MAKE DESCRIPTION RING A BELL – Best Sales and Marketing Ideas #50

English_Master May 28, 2013 No Comments

101 Best Sales and Marketing Ideas

IDEA 50:

MAKE DESCRIPTION RING A BELL

There can be a problem in describing even the best product in terms that make sense to the customer. This problem is worsened if the product is new and unknown. The advice to sales people is always to be truly descriptive, but in these circumstances it’s easy to become vague and include the words “sort of” early on. Customers tend to be defeated by this. The trick is to find right way to explain what the product is like, and that starts with the customer.

Idea

From the out-of-this world world of Star Trek

The television series Star Trek is now a legend across the globe. The original may started slowly, but it gained cult status, spawned several spin-offs across many years and led to a series of successful films. Financially it became one of the most successful such a franchise ever, so perhaps it is difficult now to remember how different it was at its inception from other programs being broadcasts at the time. Creator Gene Roddenberry had to find a way of pitching his program idea to the networks. He thought he had a truly novel idea, yet he knew that those he sought to persuade were close to something already existing – the classic know quantity.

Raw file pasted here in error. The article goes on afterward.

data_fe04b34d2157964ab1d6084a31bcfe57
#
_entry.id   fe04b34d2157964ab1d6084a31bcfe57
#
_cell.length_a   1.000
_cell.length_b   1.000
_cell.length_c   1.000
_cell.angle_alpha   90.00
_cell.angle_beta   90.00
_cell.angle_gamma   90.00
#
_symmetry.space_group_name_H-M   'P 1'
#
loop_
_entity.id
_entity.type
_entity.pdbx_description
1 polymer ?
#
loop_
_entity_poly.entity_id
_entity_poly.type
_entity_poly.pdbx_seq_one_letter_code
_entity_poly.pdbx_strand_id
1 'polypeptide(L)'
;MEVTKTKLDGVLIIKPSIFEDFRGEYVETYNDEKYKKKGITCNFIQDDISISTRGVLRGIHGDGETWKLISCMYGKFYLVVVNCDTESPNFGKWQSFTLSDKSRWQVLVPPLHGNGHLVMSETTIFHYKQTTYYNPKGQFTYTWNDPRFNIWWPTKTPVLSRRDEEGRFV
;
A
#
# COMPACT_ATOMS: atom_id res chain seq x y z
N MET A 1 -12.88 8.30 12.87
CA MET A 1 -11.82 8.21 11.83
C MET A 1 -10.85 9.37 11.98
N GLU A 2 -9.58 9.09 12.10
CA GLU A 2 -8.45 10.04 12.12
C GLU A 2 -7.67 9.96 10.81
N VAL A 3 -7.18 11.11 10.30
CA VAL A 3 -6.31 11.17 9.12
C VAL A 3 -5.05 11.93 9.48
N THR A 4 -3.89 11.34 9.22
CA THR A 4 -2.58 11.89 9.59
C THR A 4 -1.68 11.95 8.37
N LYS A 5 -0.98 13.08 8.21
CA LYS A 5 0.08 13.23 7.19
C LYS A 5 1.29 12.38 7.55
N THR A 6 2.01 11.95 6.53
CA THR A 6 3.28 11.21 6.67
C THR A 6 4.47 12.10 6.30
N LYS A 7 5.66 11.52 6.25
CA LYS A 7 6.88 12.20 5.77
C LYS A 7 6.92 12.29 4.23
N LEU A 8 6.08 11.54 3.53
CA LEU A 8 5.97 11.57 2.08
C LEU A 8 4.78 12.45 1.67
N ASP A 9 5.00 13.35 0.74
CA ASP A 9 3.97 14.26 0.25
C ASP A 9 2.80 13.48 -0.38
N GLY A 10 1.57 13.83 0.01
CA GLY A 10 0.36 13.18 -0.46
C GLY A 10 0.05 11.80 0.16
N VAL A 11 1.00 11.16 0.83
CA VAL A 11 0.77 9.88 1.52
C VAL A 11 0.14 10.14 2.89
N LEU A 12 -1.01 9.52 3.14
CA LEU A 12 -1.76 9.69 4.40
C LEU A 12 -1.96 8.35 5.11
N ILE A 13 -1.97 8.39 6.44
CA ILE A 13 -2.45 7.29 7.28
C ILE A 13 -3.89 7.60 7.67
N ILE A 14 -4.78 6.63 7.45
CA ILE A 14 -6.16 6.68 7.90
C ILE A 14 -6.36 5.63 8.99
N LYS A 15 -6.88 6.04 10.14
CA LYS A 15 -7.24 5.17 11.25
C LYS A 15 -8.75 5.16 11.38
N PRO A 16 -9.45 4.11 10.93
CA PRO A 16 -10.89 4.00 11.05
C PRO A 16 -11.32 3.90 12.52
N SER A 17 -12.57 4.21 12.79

One of the most successful series at the time was Wagon Train. That was set in the American west, but the plot and the characters were essentially similar to Roddenberry’s idea for a space odyssey. Each episode involved the same tight-knit group moving on to pastures new, and dealt with what happened to them in the new location, and the people they meet there. Roddenberry sold Star Trek by describing it as Wagon Train in space. At the time this was a well-chosen analogy. The programmers understood it, and despite the risk of something so new and different, he got agreement to make the program. The rest, as they say, is history.

In practice

  • Just one idea and one key description can create the distinction that is required for sales success.
  • Often this is best done not by thinking of how you think your product or service is special, but by finding a good comparison that makes sense to the customer. So boldly go….

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